The life side of science: 15 years of milestones, funding woes, and perseverance in long-term monitoring projects

High resolution spatiotemporal patterns of seawater temperatures across the Belize Mesoamerican Barrier Reef

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Dispersed across Belize’s barrier reef, you might find small devices floating above the seafloor that have been measuring water temperature for 15 years. These data are now published in Nature Scientific Data and offer an unprecedented peek into the dynamic environments of coral reefs. Despite the importance of collecting these data to advance our understanding of how climate change will affect coral reefs, this long-term monitoring project went largely unfunded. Loggers were deployed and retrieved by piggybacking support from other projects because we knew that while long-term monitoring is seldom glamorous, empirical data offer insights that can’t be captured by any other means. These data (and similar data by our peers) speaks a) to the importance of maintaining long-term monitoring efforts, but also, b) the passion for maintaining long-term scientific pursuits, even with scant resources. It also provides a view of the human side of research: data gathering is never truly disconnected from the people doing the work.

Diver swapping loggers at Carrie Bow Caye. (Photo credit: Clare Fieseler)

Indeed, the passion for these delicate reefs, coupled with the collaborative and open friendship among the collaborators, is evident in the dataset if you know how to look. When putting this manuscript together, we reflected upon what are often obvious data gaps, noting that most correspond to unique major life milestones that occurred for each of us along the way. One PI had multiple interruptions to logger deployment/retrieval when she was pregnant - either culminating in two healthy babies or two quiet miscarriages. One PI was getting married while another was experiencing a challenging divorce. In a way, this dataset not only provides valuable information for the scientific community, it is also a record of our personal history. We share these personal insights because we recognize that while we are not alone in these challenges, this is an issue that needs more discussion in academic circles.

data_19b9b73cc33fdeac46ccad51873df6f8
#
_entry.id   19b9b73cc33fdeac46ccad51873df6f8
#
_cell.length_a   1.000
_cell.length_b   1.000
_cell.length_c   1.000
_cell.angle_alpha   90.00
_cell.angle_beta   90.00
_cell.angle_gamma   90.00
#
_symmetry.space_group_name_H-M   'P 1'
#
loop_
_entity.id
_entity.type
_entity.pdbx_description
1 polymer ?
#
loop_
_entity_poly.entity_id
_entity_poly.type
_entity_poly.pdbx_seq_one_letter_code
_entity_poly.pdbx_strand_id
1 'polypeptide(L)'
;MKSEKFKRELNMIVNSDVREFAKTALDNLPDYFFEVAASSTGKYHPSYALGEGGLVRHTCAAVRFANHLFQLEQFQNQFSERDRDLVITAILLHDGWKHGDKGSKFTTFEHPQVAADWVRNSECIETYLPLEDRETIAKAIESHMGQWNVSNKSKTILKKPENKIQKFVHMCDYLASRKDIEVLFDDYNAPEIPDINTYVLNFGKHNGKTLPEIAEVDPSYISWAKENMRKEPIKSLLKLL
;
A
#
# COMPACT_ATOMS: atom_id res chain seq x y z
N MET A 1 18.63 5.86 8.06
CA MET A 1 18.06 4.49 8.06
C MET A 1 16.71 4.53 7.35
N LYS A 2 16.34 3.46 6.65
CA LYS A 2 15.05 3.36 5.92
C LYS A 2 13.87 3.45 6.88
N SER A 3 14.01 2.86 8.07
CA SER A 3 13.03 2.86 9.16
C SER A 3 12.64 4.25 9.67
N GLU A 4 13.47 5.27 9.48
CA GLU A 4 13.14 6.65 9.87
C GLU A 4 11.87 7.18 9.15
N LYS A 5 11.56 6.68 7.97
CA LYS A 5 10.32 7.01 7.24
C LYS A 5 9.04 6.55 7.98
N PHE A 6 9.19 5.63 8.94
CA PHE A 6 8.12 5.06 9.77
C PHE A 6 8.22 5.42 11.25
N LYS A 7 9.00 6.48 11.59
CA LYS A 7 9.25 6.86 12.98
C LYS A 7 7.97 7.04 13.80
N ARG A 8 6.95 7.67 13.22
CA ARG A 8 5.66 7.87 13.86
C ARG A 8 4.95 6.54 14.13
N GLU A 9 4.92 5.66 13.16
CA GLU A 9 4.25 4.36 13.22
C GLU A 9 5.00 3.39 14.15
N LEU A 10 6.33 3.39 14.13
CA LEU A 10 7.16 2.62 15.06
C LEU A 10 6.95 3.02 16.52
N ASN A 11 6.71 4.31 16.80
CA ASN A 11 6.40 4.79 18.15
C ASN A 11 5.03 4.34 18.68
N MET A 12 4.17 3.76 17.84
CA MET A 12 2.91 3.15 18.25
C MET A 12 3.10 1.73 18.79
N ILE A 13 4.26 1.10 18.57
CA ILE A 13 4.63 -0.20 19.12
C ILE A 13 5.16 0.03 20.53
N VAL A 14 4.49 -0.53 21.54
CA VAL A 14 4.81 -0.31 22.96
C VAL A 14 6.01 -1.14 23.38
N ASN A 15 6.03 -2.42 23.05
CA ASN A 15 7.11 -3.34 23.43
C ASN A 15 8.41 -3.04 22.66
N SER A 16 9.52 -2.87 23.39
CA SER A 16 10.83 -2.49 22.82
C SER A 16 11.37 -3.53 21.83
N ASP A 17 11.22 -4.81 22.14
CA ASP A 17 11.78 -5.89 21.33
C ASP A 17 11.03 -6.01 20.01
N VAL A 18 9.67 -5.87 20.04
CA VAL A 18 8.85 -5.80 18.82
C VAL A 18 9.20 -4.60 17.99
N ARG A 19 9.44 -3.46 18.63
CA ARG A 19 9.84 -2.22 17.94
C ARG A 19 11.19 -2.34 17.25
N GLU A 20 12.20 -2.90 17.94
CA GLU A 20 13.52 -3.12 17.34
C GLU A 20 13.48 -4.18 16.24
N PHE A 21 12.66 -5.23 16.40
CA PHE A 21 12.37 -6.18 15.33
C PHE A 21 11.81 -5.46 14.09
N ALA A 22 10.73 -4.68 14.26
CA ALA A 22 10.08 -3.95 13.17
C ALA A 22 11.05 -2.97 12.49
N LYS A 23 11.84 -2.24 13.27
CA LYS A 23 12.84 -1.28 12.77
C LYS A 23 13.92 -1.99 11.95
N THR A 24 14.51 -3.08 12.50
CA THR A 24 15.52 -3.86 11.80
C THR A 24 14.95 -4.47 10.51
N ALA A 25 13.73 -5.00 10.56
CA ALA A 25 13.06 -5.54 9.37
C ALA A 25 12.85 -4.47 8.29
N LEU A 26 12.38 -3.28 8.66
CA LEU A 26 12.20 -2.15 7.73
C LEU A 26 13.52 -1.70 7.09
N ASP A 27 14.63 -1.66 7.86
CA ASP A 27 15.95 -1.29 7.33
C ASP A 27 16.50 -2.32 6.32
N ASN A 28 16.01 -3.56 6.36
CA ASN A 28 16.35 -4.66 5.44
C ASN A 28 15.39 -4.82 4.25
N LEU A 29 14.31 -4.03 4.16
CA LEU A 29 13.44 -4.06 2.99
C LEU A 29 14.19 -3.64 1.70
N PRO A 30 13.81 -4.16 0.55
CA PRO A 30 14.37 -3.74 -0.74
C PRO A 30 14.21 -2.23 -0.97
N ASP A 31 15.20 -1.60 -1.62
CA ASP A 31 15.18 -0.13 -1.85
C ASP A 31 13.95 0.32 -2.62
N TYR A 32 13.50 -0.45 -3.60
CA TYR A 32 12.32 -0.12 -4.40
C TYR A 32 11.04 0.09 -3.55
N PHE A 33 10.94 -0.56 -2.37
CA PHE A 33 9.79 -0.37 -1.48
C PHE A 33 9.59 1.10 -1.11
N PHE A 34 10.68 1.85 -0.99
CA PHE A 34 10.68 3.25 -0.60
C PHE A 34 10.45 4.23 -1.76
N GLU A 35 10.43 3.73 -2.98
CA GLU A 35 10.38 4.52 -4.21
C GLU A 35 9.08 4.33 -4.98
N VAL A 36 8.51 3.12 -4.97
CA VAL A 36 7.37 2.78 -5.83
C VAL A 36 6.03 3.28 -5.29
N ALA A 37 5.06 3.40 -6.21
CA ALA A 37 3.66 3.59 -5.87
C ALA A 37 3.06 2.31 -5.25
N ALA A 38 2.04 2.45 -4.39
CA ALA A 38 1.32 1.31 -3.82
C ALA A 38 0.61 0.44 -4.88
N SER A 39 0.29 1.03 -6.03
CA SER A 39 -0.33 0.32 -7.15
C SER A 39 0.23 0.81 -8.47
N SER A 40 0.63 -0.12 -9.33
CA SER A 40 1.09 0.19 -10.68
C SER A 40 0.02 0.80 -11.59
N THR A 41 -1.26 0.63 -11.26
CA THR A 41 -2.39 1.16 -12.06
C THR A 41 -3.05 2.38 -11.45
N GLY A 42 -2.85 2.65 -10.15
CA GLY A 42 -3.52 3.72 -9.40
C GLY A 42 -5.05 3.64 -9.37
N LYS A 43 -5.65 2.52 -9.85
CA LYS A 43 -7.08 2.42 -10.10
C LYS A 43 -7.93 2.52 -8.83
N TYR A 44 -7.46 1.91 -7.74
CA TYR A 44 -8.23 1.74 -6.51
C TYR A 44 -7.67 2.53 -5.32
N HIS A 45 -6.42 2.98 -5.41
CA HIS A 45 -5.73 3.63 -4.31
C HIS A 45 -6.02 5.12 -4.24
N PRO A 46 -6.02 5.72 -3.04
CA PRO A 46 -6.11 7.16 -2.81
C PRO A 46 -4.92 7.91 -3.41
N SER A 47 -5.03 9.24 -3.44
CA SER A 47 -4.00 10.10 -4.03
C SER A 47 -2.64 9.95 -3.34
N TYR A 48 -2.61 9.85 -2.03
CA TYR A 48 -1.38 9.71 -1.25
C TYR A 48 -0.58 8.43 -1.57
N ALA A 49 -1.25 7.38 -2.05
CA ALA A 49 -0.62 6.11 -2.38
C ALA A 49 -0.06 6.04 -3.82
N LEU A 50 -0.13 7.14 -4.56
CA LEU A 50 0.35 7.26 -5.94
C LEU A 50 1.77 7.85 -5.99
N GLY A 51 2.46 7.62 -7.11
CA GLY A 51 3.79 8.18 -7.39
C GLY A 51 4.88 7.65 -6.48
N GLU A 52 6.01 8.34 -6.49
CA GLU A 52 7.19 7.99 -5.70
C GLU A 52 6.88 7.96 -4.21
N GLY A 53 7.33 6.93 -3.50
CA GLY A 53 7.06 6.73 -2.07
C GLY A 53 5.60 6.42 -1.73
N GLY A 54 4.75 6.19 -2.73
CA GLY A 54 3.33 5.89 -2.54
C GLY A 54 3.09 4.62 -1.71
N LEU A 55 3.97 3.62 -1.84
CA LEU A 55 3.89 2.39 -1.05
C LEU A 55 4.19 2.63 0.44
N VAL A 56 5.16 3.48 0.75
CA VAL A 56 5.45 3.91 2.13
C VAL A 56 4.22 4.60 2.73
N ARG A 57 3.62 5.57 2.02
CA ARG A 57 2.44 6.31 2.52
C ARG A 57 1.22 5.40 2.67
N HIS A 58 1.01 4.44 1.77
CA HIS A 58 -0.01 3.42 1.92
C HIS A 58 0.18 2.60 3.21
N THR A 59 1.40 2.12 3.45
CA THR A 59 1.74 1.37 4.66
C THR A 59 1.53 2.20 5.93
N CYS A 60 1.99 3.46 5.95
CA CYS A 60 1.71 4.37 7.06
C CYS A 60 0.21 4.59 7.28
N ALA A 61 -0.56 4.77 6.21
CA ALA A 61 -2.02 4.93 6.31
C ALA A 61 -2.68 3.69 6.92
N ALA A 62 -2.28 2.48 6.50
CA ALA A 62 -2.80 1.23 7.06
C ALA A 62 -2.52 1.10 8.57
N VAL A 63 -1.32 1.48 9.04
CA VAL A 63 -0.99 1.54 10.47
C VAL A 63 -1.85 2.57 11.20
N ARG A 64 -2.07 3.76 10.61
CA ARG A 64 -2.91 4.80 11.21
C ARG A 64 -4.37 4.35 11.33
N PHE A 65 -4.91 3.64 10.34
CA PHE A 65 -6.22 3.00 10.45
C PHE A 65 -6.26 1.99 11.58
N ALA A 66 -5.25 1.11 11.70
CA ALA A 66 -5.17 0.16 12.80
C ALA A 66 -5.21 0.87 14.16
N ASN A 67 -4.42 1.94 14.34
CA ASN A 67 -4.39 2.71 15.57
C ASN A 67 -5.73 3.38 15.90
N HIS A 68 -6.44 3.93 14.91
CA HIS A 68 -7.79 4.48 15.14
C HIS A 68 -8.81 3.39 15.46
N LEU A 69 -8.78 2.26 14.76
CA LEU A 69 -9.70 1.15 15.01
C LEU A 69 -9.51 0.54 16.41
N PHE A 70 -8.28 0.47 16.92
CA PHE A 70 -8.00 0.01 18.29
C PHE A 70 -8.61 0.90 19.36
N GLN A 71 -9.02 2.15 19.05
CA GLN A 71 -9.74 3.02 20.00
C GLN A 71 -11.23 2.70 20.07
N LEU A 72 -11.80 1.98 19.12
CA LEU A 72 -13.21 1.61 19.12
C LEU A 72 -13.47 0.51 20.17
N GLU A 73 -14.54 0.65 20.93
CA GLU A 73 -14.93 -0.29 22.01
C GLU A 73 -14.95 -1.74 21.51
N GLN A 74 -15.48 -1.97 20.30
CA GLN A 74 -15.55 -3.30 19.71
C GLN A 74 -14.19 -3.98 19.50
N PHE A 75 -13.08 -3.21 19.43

Example dataset showing the data gaps that correspond with personal events. 

There is a major push to demystify the lives of scientists and other STEM professionals. While to us, the gaps in the data are highly personal, we hope that they serve as a reminder that scientists (and science) are not immune to life events, and that small funding to help bridge gaps could have made a large difference. 

As coral reefs continue their unpredictable, roller-coaster ride through the Anthropocene, our ongoing efforts to study, document, and hopefully help corals are not independent of our own humanity. We look back at these data with pride and nostalgia - pride that the data exist despite the challenges, and nostalgic for the time when the corals were healthier, we were younger, and the CO2 in the atmosphere was below 400 ppm. Part of the importance of these in-situ temperature records is their utility in understanding how climate change is impacting the MesoAmerican Barrier Reef (the second-largest barrier reef in the world). Even as we write this, Belize corals are bleached (again). Insights from these (and other) long-term data will hopefully help to provide critical insights but also provide a reminder of the human side of science.

By Randi Rotjan, Francis Choi, and Brian Helmuth. With support from Claire Fieseler, Jim Leichter, Scott Jones, and Karl Castillo.

Randi Rotjan

Professor, Boston University

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